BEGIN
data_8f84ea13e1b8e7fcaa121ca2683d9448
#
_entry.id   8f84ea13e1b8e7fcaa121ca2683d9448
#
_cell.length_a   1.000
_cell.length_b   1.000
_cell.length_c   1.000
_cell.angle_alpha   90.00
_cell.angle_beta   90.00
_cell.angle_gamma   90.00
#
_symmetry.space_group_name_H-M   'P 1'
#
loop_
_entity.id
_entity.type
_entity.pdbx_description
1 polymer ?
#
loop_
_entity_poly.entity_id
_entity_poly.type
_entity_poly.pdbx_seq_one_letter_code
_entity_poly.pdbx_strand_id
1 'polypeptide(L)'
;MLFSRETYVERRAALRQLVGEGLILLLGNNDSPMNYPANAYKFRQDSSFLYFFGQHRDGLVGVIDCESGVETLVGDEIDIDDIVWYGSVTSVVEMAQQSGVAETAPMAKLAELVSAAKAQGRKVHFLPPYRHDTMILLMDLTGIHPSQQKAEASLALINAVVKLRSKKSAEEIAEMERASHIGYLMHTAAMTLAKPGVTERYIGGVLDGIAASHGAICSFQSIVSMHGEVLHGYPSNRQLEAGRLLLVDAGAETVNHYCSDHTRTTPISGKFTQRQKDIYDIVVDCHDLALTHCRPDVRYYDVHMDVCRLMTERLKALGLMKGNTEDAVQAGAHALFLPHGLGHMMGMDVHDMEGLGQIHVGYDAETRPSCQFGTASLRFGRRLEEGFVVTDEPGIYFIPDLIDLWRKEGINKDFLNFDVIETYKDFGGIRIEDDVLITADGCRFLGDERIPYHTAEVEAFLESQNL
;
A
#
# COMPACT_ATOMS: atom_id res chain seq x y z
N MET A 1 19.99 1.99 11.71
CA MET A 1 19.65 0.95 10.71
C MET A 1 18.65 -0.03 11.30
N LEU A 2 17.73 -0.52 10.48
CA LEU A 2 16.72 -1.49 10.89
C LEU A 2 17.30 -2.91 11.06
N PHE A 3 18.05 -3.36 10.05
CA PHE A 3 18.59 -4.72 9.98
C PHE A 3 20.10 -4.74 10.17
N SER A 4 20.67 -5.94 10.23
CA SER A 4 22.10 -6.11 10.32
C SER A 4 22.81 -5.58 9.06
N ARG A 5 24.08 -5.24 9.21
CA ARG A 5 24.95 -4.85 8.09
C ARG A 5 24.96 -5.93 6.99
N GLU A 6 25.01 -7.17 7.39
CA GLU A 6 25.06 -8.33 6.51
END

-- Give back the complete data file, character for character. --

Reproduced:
data_8f84ea13e1b8e7fcaa121ca2683d9448
#
_entry.id   8f84ea13e1b8e7fcaa121ca2683d9448
#
_cell.length_a   1.000
_cell.length_b   1.000
_cell.length_c   1.000
_cell.angle_alpha   90.00
_cell.angle_beta   90.00
_cell.angle_gamma   90.00
#
_symmetry.space_group_name_H-M   'P 1'
#
loop_
_entity.id
_entity.type
_entity.pdbx_description
1 polymer ?
#
loop_
_entity_poly.entity_id
_entity_poly.type
_entity_poly.pdbx_seq_one_letter_code
_entity_poly.pdbx_strand_id
1 'polypeptide(L)'
;MLFSRETYVERRAALRQLVGEGLILLLGNNDSPMNYPANAYKFRQDSSFLYFFGQHRDGLVGVIDCESGVETLVGDEIDIDDIVWYGSVTSVVEMAQQSGVAETAPMAKLAELVSAAKAQGRKVHFLPPYRHDTMILLMDLTGIHPSQQKAEASLALINAVVKLRSKKSAEEIAEMERASHIGYLMHTAAMTLAKPGVTERYIGGVLDGIAASHGAICSFQSIVSMHGEVLHGYPSNRQLEAGRLLLVDAGAETVNHYCSDHTRTTPISGKFTQRQKDIYDIVVDCHDLALTHCRPDVRYYDVHMDVCRLMTERLKALGLMKGNTEDAVQAGAHALFLPHGLGHMMGMDVHDMEGLGQIHVGYDAETRPSCQFGTASLRFGRRLEEGFVVTDEPGIYFIPDLIDLWRKEGINKDFLNFDVIETYKDFGGIRIEDDVLITADGCRFLGDERIPYHTAEVEAFLESQNL
;
A
#
# COMPACT_ATOMS: atom_id res chain seq x y z
N MET A 1 19.99 1.99 11.71
CA MET A 1 19.65 0.95 10.71
C MET A 1 18.65 -0.03 11.30
N LEU A 2 17.73 -0.52 10.48
CA LEU A 2 16.72 -1.49 10.89
C LEU A 2 17.30 -2.91 11.06
N PHE A 3 18.05 -3.36 10.05
CA PHE A 3 18.59 -4.72 9.98
C PHE A 3 20.10 -4.74 10.17
N SER A 4 20.67 -5.94 10.23
CA SER A 4 22.10 -6.11 10.32
C SER A 4 22.81 -5.58 9.06
N ARG A 5 24.08 -5.24 9.21
CA ARG A 5 24.95 -4.85 8.09
C ARG A 5 24.96 -5.93 6.99
N GLU A 6 25.01 -7.17 7.39
CA GLU A 6 25.06 -8.33 6.51